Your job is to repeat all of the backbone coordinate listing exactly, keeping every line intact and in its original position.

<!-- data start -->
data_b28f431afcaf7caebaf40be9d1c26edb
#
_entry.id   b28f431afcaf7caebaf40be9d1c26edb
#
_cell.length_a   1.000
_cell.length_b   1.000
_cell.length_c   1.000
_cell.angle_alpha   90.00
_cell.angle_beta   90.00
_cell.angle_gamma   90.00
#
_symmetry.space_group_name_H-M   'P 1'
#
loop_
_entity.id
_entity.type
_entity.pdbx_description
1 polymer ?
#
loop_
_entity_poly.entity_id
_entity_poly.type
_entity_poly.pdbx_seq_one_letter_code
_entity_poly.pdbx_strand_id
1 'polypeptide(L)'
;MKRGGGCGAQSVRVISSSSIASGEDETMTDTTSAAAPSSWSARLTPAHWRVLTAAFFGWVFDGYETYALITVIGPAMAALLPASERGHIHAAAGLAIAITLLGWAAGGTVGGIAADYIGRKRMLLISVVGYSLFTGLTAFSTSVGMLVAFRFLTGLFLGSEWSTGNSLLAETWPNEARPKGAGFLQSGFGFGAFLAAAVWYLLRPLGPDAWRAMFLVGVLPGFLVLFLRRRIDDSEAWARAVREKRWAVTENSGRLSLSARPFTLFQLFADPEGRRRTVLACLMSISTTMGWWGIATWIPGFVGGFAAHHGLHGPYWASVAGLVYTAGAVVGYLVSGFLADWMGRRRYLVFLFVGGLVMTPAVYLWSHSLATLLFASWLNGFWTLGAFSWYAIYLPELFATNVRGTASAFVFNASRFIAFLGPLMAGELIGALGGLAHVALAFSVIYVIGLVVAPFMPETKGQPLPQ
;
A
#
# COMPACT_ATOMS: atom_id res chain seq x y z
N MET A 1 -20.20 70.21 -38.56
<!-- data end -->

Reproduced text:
data_b28f431afcaf7caebaf40be9d1c26edb
#
_entry.id   b28f431afcaf7caebaf40be9d1c26edb
#
_cell.length_a   1.000
_cell.length_b   1.000
_cell.length_c   1.000
_cell.angle_alpha   90.00
_cell.angle_beta   90.00
_cell.angle_gamma   90.00
#
_symmetry.space_group_name_H-M   'P 1'
#
loop_
_entity.id
_entity.type
_entity.pdbx_description
1 polymer ?
#
loop_
_entity_poly.entity_id
_entity_poly.type
_entity_poly.pdbx_seq_one_letter_code
_entity_poly.pdbx_strand_id
1 'polypeptide(L)'
;MKRGGGCGAQSVRVISSSSIASGEDETMTDTTSAAAPSSWSARLTPAHWRVLTAAFFGWVFDGYETYALITVIGPAMAALLPASERGHIHAAAGLAIAITLLGWAAGGTVGGIAADYIGRKRMLLISVVGYSLFTGLTAFSTSVGMLVAFRFLTGLFLGSEWSTGNSLLAETWPNEARPKGAGFLQSGFGFGAFLAAAVWYLLRPLGPDAWRAMFLVGVLPGFLVLFLRRRIDDSEAWARAVREKRWAVTENSGRLSLSARPFTLFQLFADPEGRRRTVLACLMSISTTMGWWGIATWIPGFVGGFAAHHGLHGPYWASVAGLVYTAGAVVGYLVSGFLADWMGRRRYLVFLFVGGLVMTPAVYLWSHSLATLLFASWLNGFWTLGAFSWYAIYLPELFATNVRGTASAFVFNASRFIAFLGPLMAGELIGALGGLAHVALAFSVIYVIGLVVAPFMPETKGQPLPQ
;
A
#
# COMPACT_ATOMS: atom_id res chain seq x y z
N MET A 1 -20.20 70.21 -38.56